The main American effort to open negotiations with the Taliban remains centered on the talks in Qatar, where Taliban representatives are supposed to be opening an office. But those talks were suspended by the insurgents in March, largely over a delayed prisoner swap for Sergeant Bergdahl, held by the Haqqani network since 2009. The United States would have released five insurgents from Guantánamo Bay, Cuba, to win his release.

“A designation makes negotiating with the Taliban harder, and would add another layer of things to do to build confidence in order to restart negotiations,” said Shamila N. Chaudhary, a South Asia analyst at the Eurasia Group who was the director for Pakistan and Afghanistan at the National Security Council.”

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Douglas McNabb – McNabb Associates, P.C.’s
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To find additional global criminal news, please read The Global Criminal Defense Daily.

Douglas McNabb and other members of the U.S. law firm practice and write and/or report extensively on matters involving Federal Criminal Defense, INTERPOL Red Notice Removal, International Extradition Defense, OFAC SDN Sanctions Removal, International Criminal Court Defense, and US Seizure of Non-Resident, Foreign-Owned Assets. Because we have experience dealing with INTERPOL, our firm understands the inter-relationship that INTERPOL’s “Red Notice” brings to this equation.

The author of this blog is Douglas C. McNabb. Please feel free to contact him directly at mcnabb@mcnabbassociates.com or at one of the offices listed above.

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U.S. not ready to remove Iranian group from terror list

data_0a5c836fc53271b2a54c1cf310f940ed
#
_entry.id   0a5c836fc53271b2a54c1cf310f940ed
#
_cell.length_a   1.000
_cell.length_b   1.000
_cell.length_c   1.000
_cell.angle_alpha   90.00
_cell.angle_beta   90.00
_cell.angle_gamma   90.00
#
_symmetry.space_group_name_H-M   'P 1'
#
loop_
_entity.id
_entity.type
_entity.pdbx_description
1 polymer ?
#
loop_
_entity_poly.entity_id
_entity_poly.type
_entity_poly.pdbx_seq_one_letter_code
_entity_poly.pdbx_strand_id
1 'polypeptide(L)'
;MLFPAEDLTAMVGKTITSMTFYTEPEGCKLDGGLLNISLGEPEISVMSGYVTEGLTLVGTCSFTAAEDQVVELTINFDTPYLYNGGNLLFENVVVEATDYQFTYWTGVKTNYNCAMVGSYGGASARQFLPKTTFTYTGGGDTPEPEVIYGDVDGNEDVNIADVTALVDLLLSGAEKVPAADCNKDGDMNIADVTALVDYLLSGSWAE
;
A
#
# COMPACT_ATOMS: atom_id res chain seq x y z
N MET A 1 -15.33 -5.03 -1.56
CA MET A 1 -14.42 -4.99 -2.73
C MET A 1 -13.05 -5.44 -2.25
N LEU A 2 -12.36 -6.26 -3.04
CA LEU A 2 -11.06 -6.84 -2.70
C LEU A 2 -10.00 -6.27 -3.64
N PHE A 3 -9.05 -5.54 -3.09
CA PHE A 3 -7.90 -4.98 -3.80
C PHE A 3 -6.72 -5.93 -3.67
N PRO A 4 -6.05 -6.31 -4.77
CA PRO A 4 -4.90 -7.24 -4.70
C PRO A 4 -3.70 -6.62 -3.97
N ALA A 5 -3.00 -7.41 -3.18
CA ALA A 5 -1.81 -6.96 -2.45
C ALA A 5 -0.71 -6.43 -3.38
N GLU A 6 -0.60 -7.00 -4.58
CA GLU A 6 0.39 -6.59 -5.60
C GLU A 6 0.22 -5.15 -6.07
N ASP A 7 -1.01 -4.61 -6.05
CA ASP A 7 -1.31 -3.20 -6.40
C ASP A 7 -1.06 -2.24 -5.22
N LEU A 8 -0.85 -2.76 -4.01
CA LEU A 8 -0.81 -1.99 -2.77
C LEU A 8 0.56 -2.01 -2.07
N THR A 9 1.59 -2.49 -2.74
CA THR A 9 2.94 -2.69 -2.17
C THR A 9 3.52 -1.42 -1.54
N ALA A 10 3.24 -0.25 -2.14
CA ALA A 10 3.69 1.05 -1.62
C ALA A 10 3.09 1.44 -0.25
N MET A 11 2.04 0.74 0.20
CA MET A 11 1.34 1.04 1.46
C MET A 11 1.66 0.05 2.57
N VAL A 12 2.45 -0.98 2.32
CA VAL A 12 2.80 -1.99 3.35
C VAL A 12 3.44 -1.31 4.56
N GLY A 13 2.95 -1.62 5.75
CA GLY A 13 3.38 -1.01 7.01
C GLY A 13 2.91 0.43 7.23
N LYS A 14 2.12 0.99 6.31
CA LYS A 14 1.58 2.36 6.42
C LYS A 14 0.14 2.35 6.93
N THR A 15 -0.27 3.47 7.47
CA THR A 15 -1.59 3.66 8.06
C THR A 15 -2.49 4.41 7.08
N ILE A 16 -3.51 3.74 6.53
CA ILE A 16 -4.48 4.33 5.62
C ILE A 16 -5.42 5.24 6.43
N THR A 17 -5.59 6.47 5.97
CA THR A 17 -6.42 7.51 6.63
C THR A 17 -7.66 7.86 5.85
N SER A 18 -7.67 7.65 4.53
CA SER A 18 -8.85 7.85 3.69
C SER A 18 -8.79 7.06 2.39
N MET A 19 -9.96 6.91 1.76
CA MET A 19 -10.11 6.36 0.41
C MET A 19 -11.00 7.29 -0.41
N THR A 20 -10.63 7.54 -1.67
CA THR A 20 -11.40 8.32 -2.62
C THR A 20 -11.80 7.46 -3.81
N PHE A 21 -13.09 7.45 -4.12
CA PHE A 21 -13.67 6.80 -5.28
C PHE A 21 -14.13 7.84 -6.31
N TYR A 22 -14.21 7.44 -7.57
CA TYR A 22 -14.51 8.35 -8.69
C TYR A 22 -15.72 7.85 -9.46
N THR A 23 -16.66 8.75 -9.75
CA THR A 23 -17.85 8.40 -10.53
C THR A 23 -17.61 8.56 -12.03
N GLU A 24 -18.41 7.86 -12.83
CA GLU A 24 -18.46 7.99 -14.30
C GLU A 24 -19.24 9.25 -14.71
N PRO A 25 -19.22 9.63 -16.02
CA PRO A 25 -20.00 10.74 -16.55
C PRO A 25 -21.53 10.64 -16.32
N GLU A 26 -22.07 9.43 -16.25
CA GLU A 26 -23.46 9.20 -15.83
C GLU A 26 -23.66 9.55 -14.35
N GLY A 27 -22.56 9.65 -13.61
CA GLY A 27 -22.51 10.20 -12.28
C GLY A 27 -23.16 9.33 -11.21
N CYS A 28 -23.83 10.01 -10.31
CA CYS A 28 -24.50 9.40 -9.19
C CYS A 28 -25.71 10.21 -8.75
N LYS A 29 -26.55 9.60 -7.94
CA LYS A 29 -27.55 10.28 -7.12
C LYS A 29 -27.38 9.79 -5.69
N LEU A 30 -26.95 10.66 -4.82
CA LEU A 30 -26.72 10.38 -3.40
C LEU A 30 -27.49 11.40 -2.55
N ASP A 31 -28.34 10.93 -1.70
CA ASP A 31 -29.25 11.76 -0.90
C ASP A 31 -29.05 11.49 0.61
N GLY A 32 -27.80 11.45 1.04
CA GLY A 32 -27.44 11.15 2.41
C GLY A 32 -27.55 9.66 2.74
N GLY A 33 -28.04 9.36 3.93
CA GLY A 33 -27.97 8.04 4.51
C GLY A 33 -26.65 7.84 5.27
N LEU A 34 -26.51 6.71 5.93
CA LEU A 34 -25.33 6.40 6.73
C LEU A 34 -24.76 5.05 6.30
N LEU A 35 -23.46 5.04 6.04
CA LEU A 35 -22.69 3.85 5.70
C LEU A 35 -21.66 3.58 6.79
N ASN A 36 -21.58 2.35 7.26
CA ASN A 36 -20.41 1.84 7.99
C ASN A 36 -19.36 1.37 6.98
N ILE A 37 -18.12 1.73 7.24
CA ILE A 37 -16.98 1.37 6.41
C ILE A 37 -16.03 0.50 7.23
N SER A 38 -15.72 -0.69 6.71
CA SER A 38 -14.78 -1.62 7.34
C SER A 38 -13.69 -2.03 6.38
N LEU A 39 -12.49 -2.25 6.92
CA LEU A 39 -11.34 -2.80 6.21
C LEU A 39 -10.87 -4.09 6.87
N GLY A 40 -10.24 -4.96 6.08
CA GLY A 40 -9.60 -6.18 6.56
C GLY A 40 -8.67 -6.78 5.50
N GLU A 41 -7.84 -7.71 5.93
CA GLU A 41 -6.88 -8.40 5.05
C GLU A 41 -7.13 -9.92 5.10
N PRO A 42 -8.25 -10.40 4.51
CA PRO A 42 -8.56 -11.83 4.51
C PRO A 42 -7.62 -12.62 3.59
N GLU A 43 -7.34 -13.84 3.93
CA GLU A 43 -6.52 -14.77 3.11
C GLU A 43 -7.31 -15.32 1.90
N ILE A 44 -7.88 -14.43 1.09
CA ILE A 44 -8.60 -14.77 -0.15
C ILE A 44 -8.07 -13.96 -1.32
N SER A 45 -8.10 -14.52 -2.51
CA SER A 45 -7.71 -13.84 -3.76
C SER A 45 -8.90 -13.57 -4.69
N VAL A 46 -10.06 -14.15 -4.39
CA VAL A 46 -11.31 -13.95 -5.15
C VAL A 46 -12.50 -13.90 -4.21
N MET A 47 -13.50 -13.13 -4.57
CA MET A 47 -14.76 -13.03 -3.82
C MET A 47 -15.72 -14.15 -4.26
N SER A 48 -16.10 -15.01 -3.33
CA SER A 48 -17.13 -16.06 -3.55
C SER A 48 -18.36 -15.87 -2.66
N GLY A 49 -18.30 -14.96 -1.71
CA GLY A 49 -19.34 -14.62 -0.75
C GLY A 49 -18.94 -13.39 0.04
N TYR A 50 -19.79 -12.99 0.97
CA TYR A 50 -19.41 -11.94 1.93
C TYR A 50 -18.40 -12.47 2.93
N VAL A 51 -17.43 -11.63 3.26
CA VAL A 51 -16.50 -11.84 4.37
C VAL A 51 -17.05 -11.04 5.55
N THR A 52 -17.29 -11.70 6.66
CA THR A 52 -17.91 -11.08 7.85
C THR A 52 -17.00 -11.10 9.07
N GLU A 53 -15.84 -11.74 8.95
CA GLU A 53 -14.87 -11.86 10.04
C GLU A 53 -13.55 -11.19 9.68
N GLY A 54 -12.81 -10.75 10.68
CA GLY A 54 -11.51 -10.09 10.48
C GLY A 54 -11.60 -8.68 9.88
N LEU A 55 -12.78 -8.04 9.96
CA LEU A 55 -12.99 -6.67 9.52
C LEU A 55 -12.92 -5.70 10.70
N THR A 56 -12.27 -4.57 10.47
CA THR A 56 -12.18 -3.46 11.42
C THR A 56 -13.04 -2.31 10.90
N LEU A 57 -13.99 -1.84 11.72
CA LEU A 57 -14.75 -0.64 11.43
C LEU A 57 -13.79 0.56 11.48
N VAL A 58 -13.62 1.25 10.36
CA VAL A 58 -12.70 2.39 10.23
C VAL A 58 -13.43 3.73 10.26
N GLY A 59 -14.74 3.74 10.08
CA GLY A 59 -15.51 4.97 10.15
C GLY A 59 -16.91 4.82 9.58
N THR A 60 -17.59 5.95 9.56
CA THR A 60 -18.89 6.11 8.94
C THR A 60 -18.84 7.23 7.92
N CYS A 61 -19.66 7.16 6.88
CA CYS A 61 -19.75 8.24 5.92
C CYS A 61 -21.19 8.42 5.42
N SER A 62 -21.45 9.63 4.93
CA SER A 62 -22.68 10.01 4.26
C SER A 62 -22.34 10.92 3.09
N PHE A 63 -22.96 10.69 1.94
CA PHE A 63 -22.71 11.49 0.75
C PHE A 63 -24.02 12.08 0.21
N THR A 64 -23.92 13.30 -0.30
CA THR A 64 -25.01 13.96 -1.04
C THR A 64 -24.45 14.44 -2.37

May 9, 2012

CNN on May 8, 2012 released the following:

“By Jamie Crawford

An Iranian dissident group on the U.S. government’s list of terrorist organizations is showing signs of cooperation, but the United States has not decided whether to remove it from the list, a Department of Justice attorney told a federal appeals court panel Tuesday.

An attorney for Mujahedin-e Khalq urged a three-judge panel on the U.S. Court of Appeals for the District of Columbia to issue a writ of mandamus, essentially an order compelling the State Department to comply with a previous order, and to make a decision on delistment in a timely manner.

MEK is seeking the enforcement of a 2010 ruling by the same court ordering the State Department to review the group’s status on the Foreign Terrorist Organization list. In its ruling, the District Court gave the State Department 180 days to review the request from MEK to be removed from the terror list.

Robert Loeb, who argued the case on behalf of the administration, said the lack of total unfettered access to the MEK’s base inside Iraq demands more deliberation and time be given to the decision. Loeb argued questions still remain whether “hard core” elements of the group harbor weapons inside the base and thus retain the “capacity” to launch attacks.

Once the base is completely emptied, a decision on MEK’s status could be made within 60 days, the U.S. government has said. In court, Loeb stipulated that 60-day period could be subject to extension based on anything learned within that period.

The group has been on the terror list since 1997 because of the deaths of Americans during the 1970s. The group was granted refuge in Iraq by Saddam Hussein during the Iran-Iraq war. The MEK supports the overthrow of the Iranian theocracy.